As I read of her experiences, entering villages where missionaries often feared to enter, and then later being sent to Arab villages where death was a very real possibility, especially if she were mistaken as a Jew, I was greatly impressed. This single woman had embarked upon a path that many a man would not venture upon. She did so by clinging to the Shepherd who was guiding her.


By comparison, my own experiences of trusting Yahweh for protection and provision of my family, seem rather tame. Even the later years of being at a Rescue Mission, camping alone in the woods, being put in jail, or traveling across the country on a wing and a prayer, seem mild when contrasted to the difficulties of a single woman in a foreign land.


After departing from Kooskia, Randy and I visited with some friends in Sheridan, Wyoming. We were talking about books when they mentioned to me one they had recently read on the life of Gladys Aylward, a missionary to China about the same time Hannah Hurnard was in Israel.


The experiences they detailed were extraordinary. As a young woman in her twenties in England she felt the call to missionary work in China. She was deemed unsuitable by mission organizations because she had difficulty with book work. Consequently, she had to find a way to get to China on her own. For two years she saved up money earned as a housekeeper until she could pay for passage by train through Europe, across Siberia, and into China.


Gladys knew no one in China. She had a single correspondence with a woman in her 70s in China. Having an invitation to come, Gladys set out alone to find this woman in the interior of the country. Along the way she ran into a war between the Russians and Chinese. She had to trek 30 miles at night through dense forest filled with wolves and bears in a snowstorm by herself. She was briefly jailed, and faced angry Russian men whose language she did not speak. She was put on a train to Vladivostok where she was waylaid by a man who sought to kidnap her as a foreign worker to be sent to an interior part of Siberia as a slave laborer. She barely escaped, fleeing on a Japanese freighter, and then had to travel across China where foreigners were looked upon as devils and she did not speak the language.


Upon hearing about this woman, I felt an urge to read more on her life. At our next stop in Kadoka, SD I saw that our hosts, Kenton and Angela Mckeehan, had a series of books on heroes of the faith. I pulled a slip of paper from my wallet on which I had written the name Gladys Aylward. I asked if they had heard of her. They not only had heard of her, but had the very book my friends had told me about. They gave it to me since they had already read it twice.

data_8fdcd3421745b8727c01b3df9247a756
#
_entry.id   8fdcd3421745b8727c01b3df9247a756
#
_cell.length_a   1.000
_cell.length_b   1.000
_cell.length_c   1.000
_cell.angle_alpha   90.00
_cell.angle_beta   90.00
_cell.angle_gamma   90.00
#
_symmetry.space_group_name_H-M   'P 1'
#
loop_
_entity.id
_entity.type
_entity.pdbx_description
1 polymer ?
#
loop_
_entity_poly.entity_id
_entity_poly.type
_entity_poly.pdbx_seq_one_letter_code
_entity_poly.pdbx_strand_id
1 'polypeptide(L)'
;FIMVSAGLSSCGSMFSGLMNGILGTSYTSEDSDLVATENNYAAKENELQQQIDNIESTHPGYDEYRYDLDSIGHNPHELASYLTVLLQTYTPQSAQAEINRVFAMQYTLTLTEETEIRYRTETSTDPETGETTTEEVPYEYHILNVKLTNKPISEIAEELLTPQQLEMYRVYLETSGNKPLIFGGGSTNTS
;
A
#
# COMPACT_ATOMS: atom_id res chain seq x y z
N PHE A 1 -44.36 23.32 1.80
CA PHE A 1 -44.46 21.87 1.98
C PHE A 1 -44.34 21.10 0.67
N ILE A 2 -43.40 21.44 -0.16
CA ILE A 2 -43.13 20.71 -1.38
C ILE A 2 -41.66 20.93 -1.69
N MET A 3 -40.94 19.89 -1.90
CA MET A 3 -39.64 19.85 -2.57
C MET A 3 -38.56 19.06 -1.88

I sensed the Father ordering my steps in these things, and I looked forward to reading the book. I did so just a few days ago, finding the accounts of Gladys’ experiences to be very challenging. Truly Yahweh has had many women who have trodden more difficult paths than the vast majority of men. These have done so with grace, bearing much fruit in their patient perseverance.


The Bible describes the woman as a “weaker vessel.”


I Peter 3:7
You husbands likewise, live with your wives in an understanding way, as with a weaker vessel, since she is a woman...


Such a description would rankle many a feminist today, but the description is in many ways appropriate. Weakness is not the detriment to an overcoming life that many consider it to be. Rather, our weakness can prove to be a great asset.


I have pondered how this can be the state of things. If women are weaker vessels and the obstacles before them are greater than those before men, how is it that so many of them are able to surpass men in the surrendered lives that they live and the obstacles they overcome? I believe the answer is found in the following verse of Scripture.


II Corinthians 12:9-10
And He has said to me, "My grace is sufficient for you, for power is perfected in weakness." Most gladly, therefore, I will rather boast about my weaknesses, that the power of Christ may dwell in me. Therefore I am well content with weaknesses, with insults, with distresses, with persecutions, with difficulties, for Christ's sake; for when I am weak, then I am strong.


Those who are weak find a greater grace from the Father. I think it is quite possible that the strong, the successful in this world, the wise, and the mighty will have a more difficult time of walking as overcomers. Their strengths prevent them from drawing upon the limitless power of Yahweh. Seeking to perform a work, or walk an afflicted path, in their own power, they find the going very difficult. Whereas, those without strength will look to Yahweh to continuously accomplish in and through them that which they know they are incapable of doing.


I have often testified that the Father did not choose me due to any strength inherent in me. He chose a man who was physically weak and easily broken, who was beset with many fears, and has called me to walk an extraordinary path. The strength that has held me to the course has not been my own. It has been His. He is able to put steel in the backbone of the weakest of vessels and cause them to stand.


Jude 24-25
Now to Him who is able to keep you from stumbling, and to make you stand in the presence of His glory blameless with great joy, to the only God our Savior, through Yahshua Christ our Lord, be glory, majesty, dominion and authority, before all time and now and forever. Amen.


If you are a weak person and are daunted by the path before you which all overcomers must walk, be encouraged. Our Father knows our frame that we are but dust. He delights in taking weaklings and jelly fish and giving them hinds’ feet.


If you are entering into a time of weakness and find it distressing, know also that this is the mercy of the Father. Many who have been successful in the world are finding their success to be slipping away. Those who have had money and many possessions are beginning to experience lack. Some who were physically strong are finding themselves limited by some weakness in body or soul.